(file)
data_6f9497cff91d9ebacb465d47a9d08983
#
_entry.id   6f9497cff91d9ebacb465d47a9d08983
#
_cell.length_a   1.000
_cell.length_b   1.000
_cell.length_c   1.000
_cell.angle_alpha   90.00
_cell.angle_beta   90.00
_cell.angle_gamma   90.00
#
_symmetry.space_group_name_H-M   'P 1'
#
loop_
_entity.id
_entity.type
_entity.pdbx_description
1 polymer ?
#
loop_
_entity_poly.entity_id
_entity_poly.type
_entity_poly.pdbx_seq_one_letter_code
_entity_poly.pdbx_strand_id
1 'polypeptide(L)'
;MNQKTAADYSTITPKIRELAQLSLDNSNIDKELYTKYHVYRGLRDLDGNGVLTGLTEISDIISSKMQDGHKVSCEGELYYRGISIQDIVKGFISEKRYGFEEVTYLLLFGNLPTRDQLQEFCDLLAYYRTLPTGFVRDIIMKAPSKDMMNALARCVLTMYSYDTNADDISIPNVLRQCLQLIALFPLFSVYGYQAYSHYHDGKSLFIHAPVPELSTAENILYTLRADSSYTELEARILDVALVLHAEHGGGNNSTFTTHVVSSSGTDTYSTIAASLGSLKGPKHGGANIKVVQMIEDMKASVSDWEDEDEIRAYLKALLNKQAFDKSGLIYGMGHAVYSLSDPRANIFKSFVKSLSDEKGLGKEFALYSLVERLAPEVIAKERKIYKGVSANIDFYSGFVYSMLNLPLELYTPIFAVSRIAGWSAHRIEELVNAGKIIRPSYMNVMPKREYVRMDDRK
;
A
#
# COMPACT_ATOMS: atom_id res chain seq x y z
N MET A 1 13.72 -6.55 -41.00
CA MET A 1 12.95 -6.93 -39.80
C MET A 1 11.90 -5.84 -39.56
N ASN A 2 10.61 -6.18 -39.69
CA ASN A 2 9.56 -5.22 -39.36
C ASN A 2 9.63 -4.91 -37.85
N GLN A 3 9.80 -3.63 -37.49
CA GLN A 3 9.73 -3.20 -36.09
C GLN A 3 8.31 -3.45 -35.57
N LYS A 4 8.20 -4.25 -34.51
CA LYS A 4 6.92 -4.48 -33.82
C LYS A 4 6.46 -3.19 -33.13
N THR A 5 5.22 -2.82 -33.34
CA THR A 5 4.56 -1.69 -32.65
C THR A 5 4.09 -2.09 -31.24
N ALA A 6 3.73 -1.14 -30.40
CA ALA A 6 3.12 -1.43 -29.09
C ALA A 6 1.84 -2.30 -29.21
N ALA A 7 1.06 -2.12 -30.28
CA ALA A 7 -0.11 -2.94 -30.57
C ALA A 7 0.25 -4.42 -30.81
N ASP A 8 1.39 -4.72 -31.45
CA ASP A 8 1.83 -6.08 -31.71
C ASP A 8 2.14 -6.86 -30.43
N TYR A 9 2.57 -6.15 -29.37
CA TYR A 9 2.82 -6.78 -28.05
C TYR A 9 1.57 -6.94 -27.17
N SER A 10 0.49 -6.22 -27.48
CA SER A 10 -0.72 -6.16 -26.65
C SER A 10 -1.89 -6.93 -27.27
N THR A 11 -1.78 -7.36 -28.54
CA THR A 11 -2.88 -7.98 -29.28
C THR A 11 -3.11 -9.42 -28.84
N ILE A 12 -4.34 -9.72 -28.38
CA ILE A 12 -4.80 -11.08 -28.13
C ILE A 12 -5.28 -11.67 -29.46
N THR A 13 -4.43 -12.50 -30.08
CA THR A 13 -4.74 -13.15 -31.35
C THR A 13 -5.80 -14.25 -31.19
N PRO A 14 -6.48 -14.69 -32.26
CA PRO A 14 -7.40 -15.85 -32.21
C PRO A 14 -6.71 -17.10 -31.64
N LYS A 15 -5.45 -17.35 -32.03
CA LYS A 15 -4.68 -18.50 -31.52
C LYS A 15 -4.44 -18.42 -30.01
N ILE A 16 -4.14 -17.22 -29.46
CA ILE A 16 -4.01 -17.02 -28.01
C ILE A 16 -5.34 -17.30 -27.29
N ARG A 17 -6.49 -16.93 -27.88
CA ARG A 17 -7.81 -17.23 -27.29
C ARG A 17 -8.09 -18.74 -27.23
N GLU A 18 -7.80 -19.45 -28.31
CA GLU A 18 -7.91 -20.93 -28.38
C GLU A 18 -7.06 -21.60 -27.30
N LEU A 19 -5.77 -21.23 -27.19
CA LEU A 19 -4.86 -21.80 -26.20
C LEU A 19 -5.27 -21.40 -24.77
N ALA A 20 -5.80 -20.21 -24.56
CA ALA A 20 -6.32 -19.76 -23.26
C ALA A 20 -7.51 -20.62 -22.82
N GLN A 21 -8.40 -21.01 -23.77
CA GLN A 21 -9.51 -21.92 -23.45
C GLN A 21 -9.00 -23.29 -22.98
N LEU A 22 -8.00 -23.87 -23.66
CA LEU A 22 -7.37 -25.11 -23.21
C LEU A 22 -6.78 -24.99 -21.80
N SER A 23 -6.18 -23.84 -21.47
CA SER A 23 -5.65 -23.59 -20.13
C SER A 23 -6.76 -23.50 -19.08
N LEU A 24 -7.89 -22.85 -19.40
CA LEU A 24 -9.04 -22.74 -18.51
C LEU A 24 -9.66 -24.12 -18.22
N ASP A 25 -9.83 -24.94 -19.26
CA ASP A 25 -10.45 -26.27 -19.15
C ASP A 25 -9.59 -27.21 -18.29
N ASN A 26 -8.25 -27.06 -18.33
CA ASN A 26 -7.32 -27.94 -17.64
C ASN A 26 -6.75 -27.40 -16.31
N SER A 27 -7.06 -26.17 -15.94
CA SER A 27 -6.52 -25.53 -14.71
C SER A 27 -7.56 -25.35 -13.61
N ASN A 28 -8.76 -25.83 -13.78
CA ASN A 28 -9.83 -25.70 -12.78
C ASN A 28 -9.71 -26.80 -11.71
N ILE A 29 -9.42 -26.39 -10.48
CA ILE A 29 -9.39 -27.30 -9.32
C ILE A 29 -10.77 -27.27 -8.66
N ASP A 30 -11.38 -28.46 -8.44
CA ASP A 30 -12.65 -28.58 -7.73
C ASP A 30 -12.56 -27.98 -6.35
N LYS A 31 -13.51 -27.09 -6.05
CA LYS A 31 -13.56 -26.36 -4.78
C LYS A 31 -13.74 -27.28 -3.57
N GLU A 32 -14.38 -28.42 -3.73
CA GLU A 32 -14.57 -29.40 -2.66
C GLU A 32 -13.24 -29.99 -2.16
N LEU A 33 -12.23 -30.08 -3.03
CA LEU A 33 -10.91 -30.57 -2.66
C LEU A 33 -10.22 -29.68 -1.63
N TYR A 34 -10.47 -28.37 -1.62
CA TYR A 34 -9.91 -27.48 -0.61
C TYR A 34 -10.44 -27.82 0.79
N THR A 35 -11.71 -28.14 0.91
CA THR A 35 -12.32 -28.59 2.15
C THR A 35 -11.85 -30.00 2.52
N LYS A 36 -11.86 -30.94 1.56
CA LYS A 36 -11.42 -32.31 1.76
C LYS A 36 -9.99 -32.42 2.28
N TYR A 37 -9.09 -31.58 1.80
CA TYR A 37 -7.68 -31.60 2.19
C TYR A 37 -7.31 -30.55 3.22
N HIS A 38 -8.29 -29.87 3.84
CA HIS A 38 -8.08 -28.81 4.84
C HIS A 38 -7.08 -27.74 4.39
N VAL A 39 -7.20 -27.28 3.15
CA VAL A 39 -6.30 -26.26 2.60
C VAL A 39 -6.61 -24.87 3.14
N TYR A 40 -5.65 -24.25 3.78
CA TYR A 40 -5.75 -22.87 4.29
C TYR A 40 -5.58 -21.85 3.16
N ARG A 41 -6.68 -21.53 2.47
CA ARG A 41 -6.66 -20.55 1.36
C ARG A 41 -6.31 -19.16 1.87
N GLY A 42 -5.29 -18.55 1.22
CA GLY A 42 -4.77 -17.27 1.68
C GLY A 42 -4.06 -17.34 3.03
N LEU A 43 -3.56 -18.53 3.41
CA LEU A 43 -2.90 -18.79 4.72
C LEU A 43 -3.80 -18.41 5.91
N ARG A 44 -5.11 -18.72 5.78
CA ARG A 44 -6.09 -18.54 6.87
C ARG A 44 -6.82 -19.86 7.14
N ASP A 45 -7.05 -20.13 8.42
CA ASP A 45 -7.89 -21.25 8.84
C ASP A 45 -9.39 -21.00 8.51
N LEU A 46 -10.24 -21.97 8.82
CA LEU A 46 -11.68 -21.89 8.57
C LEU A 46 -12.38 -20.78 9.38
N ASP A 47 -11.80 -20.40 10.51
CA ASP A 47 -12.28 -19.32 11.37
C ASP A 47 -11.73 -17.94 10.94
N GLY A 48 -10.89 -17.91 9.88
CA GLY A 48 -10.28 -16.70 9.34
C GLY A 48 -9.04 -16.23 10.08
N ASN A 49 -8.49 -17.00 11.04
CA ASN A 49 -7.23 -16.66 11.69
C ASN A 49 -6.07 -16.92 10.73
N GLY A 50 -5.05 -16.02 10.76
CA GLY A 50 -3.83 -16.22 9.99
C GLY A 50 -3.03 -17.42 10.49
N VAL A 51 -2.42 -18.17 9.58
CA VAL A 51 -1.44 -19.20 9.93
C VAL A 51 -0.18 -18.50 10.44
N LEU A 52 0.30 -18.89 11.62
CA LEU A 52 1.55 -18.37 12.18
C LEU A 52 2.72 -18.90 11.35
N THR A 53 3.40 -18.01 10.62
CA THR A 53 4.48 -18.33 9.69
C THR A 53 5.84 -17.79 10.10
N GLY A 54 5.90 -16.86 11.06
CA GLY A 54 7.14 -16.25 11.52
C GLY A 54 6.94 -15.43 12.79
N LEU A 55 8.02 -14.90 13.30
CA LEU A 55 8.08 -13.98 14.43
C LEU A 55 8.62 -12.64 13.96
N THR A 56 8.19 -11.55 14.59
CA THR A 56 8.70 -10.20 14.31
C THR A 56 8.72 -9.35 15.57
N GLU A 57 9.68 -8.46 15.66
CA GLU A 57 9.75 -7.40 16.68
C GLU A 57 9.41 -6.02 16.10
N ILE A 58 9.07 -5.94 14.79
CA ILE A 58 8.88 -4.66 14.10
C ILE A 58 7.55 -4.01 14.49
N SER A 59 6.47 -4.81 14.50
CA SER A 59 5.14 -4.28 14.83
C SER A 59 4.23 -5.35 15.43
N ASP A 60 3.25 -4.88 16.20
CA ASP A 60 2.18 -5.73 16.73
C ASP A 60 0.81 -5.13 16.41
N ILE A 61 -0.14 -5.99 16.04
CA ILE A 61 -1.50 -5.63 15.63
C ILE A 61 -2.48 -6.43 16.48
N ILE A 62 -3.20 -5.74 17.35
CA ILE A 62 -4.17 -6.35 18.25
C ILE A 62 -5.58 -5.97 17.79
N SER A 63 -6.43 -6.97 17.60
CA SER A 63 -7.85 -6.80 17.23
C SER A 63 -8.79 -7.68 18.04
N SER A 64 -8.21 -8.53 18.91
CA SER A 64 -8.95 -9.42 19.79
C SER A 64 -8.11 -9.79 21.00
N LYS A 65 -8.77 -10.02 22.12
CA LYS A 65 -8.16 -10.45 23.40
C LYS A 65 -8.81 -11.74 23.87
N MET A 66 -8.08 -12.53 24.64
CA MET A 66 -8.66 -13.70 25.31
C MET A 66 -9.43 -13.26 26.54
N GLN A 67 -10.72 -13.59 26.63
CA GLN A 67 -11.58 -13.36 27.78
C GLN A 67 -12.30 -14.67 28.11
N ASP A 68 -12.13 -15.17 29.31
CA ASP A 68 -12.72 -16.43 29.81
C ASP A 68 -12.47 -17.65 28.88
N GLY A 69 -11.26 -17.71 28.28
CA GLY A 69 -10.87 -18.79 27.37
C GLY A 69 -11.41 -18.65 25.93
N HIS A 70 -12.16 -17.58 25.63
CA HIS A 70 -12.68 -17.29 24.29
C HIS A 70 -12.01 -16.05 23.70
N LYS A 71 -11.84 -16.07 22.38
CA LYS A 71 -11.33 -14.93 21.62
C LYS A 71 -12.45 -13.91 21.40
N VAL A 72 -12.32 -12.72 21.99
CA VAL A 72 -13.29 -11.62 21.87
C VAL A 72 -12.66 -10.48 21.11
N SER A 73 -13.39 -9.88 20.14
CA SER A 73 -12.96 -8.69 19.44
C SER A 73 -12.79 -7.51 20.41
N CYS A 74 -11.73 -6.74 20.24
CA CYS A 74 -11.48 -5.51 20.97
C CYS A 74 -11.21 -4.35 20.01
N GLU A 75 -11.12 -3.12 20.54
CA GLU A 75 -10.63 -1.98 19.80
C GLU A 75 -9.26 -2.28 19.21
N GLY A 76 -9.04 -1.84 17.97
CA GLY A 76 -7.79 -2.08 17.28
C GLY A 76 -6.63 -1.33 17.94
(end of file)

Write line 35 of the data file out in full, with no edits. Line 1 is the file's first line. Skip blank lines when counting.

CA ASN A 2 9.56 -5.22 -39.36